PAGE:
Prague seems to be enjoying a moment in the spotlight as one of the latest Instagrammable destinations, particularly for the cash-strapped Brit. It is a really charming city, with plenty of old buildings and pretty streets, as well as the meatier history of its past as a Communist state for those on the nerdier end of the scale (such as myself). The cost of living is really low, and you can find some lovely hotels and AirBnBs for very little. Food is high-quality but cheap, and beer is literally cheaper than water (if that’s your thing).
One of the icons of the city is the wonderful Charles Bridge, built by Holy Roman Emperor Charles IV in the second half of the fourteenth century. It reaches across the Vltava River with a slight wiggle, designed to help repel invaders, connecting Prague’s Old Town with the Castle. It helped to build Prague’s position as an important trade route between East and West Europe, and has been at the heart of some of Prague’s more dramatic historical events.
It is now one of the city’s main tourist attractions, and its towers offer spectacular views across the rooftops. The Old Town Tower is the more distinguished of the two, and is set up as a small museum. The main attraction is undoubtedly the view. Even climbing the staircase to the ticket office offers charming glimpses through small window out to the city. There are several storeys to work your way up through, culminating in the roof of the building, where the braver among you will be rewarded with unrivaled views over the city. You can see across to the Castle, and back over the Old Town and out to the city’s most obvious communist survival, the Žižkov Television Tower (which somewhat divides opinion, but as a concrete lover I rather like it).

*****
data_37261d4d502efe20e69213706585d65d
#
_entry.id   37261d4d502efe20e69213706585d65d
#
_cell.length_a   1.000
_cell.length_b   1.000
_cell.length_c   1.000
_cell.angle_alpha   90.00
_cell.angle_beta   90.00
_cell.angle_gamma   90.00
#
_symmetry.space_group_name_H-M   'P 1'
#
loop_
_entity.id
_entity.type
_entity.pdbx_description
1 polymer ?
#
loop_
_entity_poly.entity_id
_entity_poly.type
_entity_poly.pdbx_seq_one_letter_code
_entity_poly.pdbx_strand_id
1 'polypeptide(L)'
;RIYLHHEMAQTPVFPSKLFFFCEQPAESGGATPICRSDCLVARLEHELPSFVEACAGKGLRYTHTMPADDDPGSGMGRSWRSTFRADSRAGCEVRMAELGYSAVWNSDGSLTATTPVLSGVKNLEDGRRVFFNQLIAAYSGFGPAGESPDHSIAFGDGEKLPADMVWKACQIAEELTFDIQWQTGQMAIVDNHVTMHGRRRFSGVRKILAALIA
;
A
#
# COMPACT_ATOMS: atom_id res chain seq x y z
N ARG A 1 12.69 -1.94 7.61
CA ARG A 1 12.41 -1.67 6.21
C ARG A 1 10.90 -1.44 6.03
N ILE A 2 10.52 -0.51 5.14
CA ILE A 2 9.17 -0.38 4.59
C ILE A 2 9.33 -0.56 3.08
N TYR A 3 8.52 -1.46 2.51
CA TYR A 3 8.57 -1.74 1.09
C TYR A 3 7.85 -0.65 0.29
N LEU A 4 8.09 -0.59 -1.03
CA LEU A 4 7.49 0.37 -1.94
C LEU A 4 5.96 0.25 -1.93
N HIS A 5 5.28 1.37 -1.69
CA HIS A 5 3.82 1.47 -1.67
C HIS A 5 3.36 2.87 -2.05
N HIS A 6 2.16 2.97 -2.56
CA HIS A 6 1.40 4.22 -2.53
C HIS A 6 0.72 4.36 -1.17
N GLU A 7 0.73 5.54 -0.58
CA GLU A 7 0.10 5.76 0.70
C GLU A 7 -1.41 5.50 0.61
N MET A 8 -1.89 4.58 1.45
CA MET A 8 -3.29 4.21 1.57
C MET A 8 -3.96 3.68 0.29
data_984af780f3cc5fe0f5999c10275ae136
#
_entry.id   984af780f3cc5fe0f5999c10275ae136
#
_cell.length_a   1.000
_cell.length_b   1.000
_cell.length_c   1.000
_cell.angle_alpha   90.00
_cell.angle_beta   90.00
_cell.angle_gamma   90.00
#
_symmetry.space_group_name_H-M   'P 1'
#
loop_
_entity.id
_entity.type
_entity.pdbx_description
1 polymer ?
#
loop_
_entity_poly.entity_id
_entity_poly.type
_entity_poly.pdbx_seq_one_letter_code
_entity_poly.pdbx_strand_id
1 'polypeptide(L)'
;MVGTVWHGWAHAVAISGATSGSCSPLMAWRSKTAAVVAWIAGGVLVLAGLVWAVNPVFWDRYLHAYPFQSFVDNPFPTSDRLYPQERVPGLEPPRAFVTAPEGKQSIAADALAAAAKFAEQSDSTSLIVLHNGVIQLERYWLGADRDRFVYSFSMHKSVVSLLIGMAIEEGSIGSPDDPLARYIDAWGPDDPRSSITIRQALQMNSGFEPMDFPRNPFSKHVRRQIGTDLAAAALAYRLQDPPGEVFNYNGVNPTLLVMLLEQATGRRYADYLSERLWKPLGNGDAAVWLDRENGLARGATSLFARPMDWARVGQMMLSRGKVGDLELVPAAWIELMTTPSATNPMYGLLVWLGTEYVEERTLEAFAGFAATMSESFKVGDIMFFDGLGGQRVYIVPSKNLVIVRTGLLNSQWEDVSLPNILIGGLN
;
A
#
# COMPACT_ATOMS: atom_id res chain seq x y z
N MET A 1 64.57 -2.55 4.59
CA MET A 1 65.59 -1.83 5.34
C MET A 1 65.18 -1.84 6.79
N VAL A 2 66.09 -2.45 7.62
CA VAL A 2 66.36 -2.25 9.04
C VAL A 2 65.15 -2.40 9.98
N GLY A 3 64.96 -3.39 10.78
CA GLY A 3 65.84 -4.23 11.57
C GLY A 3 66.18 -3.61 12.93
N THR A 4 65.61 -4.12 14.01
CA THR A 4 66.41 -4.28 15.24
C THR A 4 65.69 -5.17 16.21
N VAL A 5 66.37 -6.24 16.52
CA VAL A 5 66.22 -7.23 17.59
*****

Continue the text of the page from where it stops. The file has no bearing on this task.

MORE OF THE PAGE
One of the floors hosts an exhibition, charmingly illustrated with images from illuminated manuscripts, and the basement contains a slightly weird but amusing display of items dredged from the Vltava. They span the whole history of the city, right up to present day – one poor chap’s driving licence even made it in!
It won’t take you that long to explore the Tower (depending on how seriously you take your cityscape photography), but it is a great way of seeing the city, and learning a bit about its history. Admission costs a mere CZK150 (about £5) so, like everything else in Prague, it is highly affordable. You can visit their website for more information on opening hours, exhibitions, and how to get there.
So check it out next time you’re in Prague, and let us see your pics! Do you have any recommendations for other things do get up to in Prague? Let me know what I should do next time I’m there.